Introducing Rakewell, Apollo’s wandering eye on the art world. Look out for regular posts taking a rakish perspective on art and museum stories.
It must take guts to correct Jasper Johns, but in a New York Times interview Deborah Solomon found herself in the unenviable position of having to bring the grand old man of American painting up to speed.
Speaking on the eve of his retrospective at the Broad Museum in Los Angeles, Johns revealed that the main reason he had agreed to show at the institution was the chance to reach a younger audience. ‘I like that the show is free,’ he said, apparently unaware that, erm, it isn’t. ‘I was sorry to have to break the news to him,’ Salomon wrote. ‘An adult ticket for “Something Resembling Truth” costs $25. There is no discount for students at all.’
Last week saw the Conservative Party’s Black and White Ball take place at the Natural History Museum in London. Your correspondent cannot be the first to point out that, for a political party intent on attracting younger voters, an institution celebrated for its impressive collection of fossils might not have been the wisest choice of venue…
Many artists exhibiting with Gagosian might claim to be big cheeses, but few have done so quite as lyrically as Glenn Brown, whose works are currently on show at the gallery’s Mayfair venue. ‘People like eating things which are slightly unpleasant’, he told the Telegraph’s Alastair Sooke. ‘[My work] is the stilton cheese or ripe camembert of painting: it’s not to everybody’s taste.’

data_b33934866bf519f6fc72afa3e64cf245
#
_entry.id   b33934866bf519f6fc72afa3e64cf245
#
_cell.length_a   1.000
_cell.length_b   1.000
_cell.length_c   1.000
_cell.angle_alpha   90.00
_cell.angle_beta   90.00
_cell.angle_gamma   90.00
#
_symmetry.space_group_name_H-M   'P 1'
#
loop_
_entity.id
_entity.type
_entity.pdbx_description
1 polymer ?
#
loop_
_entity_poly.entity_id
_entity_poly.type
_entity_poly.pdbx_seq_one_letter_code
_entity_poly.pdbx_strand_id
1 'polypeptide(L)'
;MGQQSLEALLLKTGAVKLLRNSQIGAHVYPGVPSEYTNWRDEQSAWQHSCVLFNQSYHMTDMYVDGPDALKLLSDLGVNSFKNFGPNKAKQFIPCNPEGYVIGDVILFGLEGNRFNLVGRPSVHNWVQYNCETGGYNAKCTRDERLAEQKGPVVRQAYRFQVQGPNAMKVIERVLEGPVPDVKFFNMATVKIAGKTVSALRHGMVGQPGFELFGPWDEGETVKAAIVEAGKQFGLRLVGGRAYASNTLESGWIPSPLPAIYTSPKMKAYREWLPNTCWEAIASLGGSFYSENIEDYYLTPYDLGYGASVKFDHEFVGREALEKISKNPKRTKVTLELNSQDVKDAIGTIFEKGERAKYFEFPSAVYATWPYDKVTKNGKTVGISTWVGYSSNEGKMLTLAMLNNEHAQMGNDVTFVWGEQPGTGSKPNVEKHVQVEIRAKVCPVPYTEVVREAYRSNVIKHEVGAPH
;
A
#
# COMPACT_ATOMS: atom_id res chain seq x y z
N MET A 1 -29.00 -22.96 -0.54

To New York, where a show called ‘Cats on Glass’ opens this week. Its name is pretty much self-explanatory; the display will incorporate a (literal) glass ceiling, above which, says The Times, a clan of cats will ‘prowl, or sit and lick their paws’. ‘Cat and art lovers alike will be surrounded by stunning Instagram-ready rooms of feline-inspired creativity,’ promises the exhibition promoter – a cat-litter company, no less.
Speaking of cats, author Dick King-Smith has some news for Anish Kapoor…
Vantablack is a substance made of carbon nanotubes. It was once known as the blackest material known to man, before the discovery of this cat. pic.twitter.com/QB0khKtQhP
— Dick King-Smith HQ (@DickKingSmith) February 9, 2018